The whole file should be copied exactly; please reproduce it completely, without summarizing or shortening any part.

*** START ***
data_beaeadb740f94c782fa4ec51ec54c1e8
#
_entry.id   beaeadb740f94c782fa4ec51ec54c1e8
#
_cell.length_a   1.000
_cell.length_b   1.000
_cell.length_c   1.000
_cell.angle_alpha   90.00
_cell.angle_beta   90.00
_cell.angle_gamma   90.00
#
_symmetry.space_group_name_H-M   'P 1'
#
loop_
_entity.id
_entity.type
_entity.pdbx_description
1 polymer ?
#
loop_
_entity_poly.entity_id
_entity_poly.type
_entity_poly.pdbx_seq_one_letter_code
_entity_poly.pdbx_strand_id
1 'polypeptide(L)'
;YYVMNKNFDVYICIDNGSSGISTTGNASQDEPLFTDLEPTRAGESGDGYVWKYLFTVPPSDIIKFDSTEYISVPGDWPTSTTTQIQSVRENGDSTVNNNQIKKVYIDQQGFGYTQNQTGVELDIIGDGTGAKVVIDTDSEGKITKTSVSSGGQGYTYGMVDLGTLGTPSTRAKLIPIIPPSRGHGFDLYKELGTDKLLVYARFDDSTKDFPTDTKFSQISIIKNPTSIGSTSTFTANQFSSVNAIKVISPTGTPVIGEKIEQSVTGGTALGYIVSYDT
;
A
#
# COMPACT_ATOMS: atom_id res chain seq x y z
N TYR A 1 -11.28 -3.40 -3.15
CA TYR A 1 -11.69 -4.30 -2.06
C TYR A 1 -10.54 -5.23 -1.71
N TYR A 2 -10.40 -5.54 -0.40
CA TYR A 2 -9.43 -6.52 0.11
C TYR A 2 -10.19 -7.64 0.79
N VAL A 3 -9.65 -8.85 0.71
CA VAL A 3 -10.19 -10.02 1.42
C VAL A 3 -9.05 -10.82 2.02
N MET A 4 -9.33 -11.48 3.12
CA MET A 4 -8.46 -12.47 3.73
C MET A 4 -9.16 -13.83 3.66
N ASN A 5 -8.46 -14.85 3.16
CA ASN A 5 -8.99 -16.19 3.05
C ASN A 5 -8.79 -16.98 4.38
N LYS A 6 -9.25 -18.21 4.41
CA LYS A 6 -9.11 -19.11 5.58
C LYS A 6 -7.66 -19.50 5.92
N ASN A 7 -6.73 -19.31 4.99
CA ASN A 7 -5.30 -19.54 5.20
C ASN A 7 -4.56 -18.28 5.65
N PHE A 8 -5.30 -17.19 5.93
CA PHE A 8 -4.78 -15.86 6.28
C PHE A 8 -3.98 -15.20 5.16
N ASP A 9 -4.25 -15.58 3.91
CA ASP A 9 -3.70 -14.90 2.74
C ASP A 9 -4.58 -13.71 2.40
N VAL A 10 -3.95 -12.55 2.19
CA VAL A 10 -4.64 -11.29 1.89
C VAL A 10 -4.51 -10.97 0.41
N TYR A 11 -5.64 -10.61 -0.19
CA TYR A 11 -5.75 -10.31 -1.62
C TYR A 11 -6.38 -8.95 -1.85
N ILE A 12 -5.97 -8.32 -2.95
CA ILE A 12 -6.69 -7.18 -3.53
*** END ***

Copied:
data_beaeadb740f94c782fa4ec51ec54c1e8
#
_entry.id   beaeadb740f94c782fa4ec51ec54c1e8
#
_cell.length_a   1.000
_cell.length_b   1.000
_cell.length_c   1.000
_cell.angle_alpha   90.00
_cell.angle_beta   90.00
_cell.angle_gamma   90.00
#
_symmetry.space_group_name_H-M   'P 1'
#
loop_
_entity.id
_entity.type
_entity.pdbx_description
1 polymer ?
#
loop_
_entity_poly.entity_id
_entity_poly.type
_entity_poly.pdbx_seq_one_letter_code
_entity_poly.pdbx_strand_id
1 'polypeptide(L)'
;YYVMNKNFDVYICIDNGSSGISTTGNASQDEPLFTDLEPTRAGESGDGYVWKYLFTVPPSDIIKFDSTEYISVPGDWPTSTTTQIQSVRENGDSTVNNNQIKKVYIDQQGFGYTQNQTGVELDIIGDGTGAKVVIDTDSEGKITKTSVSSGGQGYTYGMVDLGTLGTPSTRAKLIPIIPPSRGHGFDLYKELGTDKLLVYARFDDSTKDFPTDTKFSQISIIKNPTSIGSTSTFTANQFSSVNAIKVISPTGTPVIGEKIEQSVTGGTALGYIVSYDT
;
A
#
# COMPACT_ATOMS: atom_id res chain seq x y z
N TYR A 1 -11.28 -3.40 -3.15
CA TYR A 1 -11.69 -4.30 -2.06
C TYR A 1 -10.54 -5.23 -1.71
N TYR A 2 -10.40 -5.54 -0.40
CA TYR A 2 -9.43 -6.52 0.11
C TYR A 2 -10.19 -7.64 0.79
N VAL A 3 -9.65 -8.85 0.71
CA VAL A 3 -10.19 -10.02 1.42
C VAL A 3 -9.05 -10.82 2.02
N MET A 4 -9.33 -11.48 3.12
CA MET A 4 -8.46 -12.47 3.73
C MET A 4 -9.16 -13.83 3.66
N ASN A 5 -8.46 -14.85 3.16
CA ASN A 5 -8.99 -16.19 3.05
C ASN A 5 -8.79 -16.98 4.38
N LYS A 6 -9.25 -18.21 4.41
CA LYS A 6 -9.11 -19.11 5.58
C LYS A 6 -7.66 -19.50 5.92
N ASN A 7 -6.73 -19.31 4.99
CA ASN A 7 -5.30 -19.54 5.20
C ASN A 7 -4.56 -18.28 5.65
N PHE A 8 -5.30 -17.19 5.93
CA PHE A 8 -4.78 -15.86 6.28
C PHE A 8 -3.98 -15.20 5.16
N ASP A 9 -4.25 -15.58 3.91
CA ASP A 9 -3.70 -14.90 2.74
C ASP A 9 -4.58 -13.71 2.40
N VAL A 10 -3.95 -12.55 2.19
CA VAL A 10 -4.64 -11.29 1.89
C VAL A 10 -4.51 -10.97 0.41
N TYR A 11 -5.64 -10.61 -0.19
CA TYR A 11 -5.75 -10.31 -1.62
C TYR A 11 -6.38 -8.95 -1.85
N ILE A 12 -5.97 -8.32 -2.95
CA ILE A 12 -6.69 -7.18 -3.53